Cannot start the website because administrative privileges are required to bind to the hostname or port

This error was thrown when I ran the newly downloaded BlogEngine.NET code from Visual Studio 2015.
First thing first, this has got nothing to do with ‘Run as administrator‘ option. The error states that there is a permission issue on the port on which IISExpress was attempting to run the site. I hadn’t changed anything to the original code base. So it was apparent that the port setting must have got imported. My understanding was that Visual Studio auto manages this setting, i.e., if the attempted port is busy, then VS automatically finds the next available slot. As it turned out, this is not the case.

 
Anyways, the solution is to remove the old references of the url (IISUrl) and the port (DevelopmentServerPort) from the csproj file. Apparantly, if you don’t provide any specific url & port, Visual Studio will automatically look for an available port. Yes! automatic.

Following are the steps to accomplish the same:

  • First, ensure that, ‘Apply server settings to all users (store in project file)‘ is checked.
  • From the Solution Explorer in Visual Studio, right click the web project and select ‘Unload Project‘.
  • Next on the same project, right click and select ‘Edit‘.
  • Find the xml tags and and remove them.
  • Reload the project and run.
As you can see in the address bar, the site’s running and is doing so on a different port.

The primary reference could not be resolved because it has an indirect dependency on the framework assembly

I was migrating a SharePoint 2010 code base to SharePoint 2013. To do that, the targetFramework has to be changed to 4.0. So I moved the entire code base to a different VM which was running the latest .net framework, 4.5. I then changed the targetFramework of the solution to 4.0. Also, I accordingly modified the corresponding SharePoint dlls which now were being referenced from the folder 15. Finally, when I tried to build the solution, I received the following error:

The primary reference “Microsoft.SharePoint, Version=15.0.0.0, Culture=neutral, PublicKeyToken=71e9bce111e9429c, processorArchitecture=MSIL” could not be resolved because it has an indirect dependency on the framework assembly
A more detailed explanation was found in the OutPut window:
C:\Program Files (x86)\MSBuild\14.0\bin\Microsoft.Common.CurrentVersion.targets(1819,5): warning MSB3268: The primary reference “Microsoft.SharePoint, Version=15.0.0.0, Culture=neutral, PublicKeyToken=71e9bce111e9429c, processorArchitecture=MSIL” could not be resolved because it has an indirect dependency on the framework assembly “System.Net.Http, Version=4.0.0.0, Culture=neutral, PublicKeyToken=b03f5f7f11d50a3a” which could not be resolved in the currently targeted framework. “.NETFramework,Version=v4.0”. To resolve this problem, either remove the reference “Microsoft.SharePoint, Version=15.0.0.0, Culture=neutral, PublicKeyToken=71e9bce111e9429c, processorArchitecture=MSIL” or retarget your application to a framework version which contains “System.Net.Http, Version=4.0.0.0, Culture=neutral, PublicKeyToken=b03f5f7f11d50a3a”.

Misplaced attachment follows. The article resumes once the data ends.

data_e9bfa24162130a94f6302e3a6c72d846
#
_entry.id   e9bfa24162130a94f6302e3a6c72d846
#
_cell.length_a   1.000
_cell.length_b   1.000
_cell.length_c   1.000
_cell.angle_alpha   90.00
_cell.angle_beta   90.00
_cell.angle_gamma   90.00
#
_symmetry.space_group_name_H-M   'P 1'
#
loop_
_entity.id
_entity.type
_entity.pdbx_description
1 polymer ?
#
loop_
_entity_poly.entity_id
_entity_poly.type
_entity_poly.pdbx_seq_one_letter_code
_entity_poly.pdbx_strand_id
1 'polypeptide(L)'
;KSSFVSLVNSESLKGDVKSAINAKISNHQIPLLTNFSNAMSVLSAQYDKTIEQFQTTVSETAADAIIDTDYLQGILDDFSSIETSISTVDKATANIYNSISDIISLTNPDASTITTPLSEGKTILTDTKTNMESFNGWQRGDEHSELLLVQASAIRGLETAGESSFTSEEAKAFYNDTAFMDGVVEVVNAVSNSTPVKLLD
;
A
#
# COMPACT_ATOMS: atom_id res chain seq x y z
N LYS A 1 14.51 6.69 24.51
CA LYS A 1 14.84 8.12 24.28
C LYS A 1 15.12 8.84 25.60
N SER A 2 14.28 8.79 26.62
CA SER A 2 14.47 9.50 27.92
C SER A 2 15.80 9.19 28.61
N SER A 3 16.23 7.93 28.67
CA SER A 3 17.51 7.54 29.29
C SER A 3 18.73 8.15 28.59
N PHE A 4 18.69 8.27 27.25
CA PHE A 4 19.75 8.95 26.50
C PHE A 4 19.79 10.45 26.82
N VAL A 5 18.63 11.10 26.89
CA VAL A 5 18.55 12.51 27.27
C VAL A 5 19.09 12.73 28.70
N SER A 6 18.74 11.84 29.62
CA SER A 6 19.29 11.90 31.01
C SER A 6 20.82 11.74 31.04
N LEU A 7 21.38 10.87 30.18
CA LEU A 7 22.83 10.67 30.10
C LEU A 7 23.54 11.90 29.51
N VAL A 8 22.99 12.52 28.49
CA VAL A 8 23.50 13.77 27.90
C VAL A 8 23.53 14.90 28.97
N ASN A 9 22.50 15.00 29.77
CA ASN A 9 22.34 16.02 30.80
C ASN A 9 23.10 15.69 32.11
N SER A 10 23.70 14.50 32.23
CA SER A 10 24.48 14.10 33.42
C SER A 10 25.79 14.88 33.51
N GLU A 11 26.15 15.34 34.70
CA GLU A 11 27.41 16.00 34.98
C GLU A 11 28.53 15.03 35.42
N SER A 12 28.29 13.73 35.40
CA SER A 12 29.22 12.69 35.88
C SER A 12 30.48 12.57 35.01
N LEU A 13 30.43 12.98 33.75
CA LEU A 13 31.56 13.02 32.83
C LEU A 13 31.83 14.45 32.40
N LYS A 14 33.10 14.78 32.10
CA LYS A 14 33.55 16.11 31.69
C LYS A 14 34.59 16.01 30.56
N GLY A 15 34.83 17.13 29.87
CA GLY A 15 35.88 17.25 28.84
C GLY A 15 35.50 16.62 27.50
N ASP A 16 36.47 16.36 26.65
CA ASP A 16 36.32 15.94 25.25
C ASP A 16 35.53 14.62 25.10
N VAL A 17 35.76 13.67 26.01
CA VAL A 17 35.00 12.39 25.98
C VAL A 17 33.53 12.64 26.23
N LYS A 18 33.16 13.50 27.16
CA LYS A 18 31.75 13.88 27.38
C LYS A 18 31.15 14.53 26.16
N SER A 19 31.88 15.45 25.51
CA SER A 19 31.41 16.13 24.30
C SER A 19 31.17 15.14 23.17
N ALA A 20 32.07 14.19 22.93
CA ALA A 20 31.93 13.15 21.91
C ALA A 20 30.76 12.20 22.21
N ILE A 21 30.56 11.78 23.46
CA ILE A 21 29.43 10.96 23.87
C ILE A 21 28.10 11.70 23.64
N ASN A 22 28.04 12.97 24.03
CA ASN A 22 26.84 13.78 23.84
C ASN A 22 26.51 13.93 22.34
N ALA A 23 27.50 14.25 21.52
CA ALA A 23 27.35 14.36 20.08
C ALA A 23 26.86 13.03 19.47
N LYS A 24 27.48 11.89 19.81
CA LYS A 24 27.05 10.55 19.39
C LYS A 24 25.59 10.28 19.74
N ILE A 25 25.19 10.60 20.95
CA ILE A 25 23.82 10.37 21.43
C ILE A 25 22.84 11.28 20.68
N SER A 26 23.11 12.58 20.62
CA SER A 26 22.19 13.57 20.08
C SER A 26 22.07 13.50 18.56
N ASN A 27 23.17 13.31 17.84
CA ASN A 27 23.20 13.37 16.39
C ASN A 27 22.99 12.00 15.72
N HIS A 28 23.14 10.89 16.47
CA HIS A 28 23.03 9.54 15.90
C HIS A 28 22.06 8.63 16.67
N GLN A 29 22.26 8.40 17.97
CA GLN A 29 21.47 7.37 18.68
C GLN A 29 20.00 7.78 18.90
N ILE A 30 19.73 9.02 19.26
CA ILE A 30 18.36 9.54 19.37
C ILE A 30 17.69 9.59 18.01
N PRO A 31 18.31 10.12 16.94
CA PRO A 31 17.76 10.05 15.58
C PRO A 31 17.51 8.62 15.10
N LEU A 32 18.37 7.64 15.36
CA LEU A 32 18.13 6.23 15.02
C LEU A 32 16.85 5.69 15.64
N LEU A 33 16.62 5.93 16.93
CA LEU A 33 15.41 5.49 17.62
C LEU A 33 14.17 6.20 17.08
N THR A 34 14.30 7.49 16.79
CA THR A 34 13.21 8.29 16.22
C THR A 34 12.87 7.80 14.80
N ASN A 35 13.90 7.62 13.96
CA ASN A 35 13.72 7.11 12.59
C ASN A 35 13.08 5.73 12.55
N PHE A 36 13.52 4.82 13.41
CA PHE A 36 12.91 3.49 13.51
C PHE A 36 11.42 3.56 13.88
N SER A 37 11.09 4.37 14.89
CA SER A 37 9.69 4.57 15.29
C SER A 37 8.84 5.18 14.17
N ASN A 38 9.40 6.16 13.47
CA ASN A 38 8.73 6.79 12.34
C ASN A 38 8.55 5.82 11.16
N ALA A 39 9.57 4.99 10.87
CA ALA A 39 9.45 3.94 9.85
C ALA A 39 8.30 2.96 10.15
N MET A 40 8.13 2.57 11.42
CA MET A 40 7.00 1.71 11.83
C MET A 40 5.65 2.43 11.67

I know that for Microsoft.SharePoint version 15, the targetFramework has to be 4.0 (Full), which is exactly what I was using! So, what caused this issue?

Solution

The solution was to include the following tag
<SpecificVersion>True</SpecificVersion>

for all the assemblies which were causing this issue to the dependent projects. To do that, follow the below steps:

  • Identify the erroneous assemblies. In my case it was the Microsoft.SharePoint & Microsoft.SharePoint.Portal dlls. You can also identify it from the output window of your VS.
  • Next, from the Solution Explorer, unload the corresponding project which are targeting the erroneous assemblies.
  • After unloading, right click the same project and click Edit.
  • Locate the reference of the erroneous assemblies, and append the tag, True. For ex, in my case, after the change, the assembly Reference looked like the following
  • In case you’re targeting a project output from the same solution, instead of a standalone assembly, the resolution will still be the same. The ProjectReference will then look like the following:
  • Finally, Re-Load the project and build. The build will be successful.

Explanation

Specific Version signifies that Visual Studio will only build if it has access to the specific version of the referenced assembly. This kind of error/check is enforced mostly when we implement .net assemblies targeting different versions of .net framework than the targetFramework of the current project. Please note, that the Specific Version property is only a build-time directive, and it has no effect on the run-time version resolution of the referenced assembly. So it’s not gonna affect the behavior or outcome of your program. It’s simply a check enforced while building the project.

Key Takeaways

  • The default value of Specific Version is false.
  • Specific Version is only a build-time directive, and it has no effect on the run-time version resolution of the referenced assembly.
  • Specific Version of a project can also be modified directly from the corresponding property window of the erroneous assembly. However, it is strongly recommended to modify this value only using the steps described above.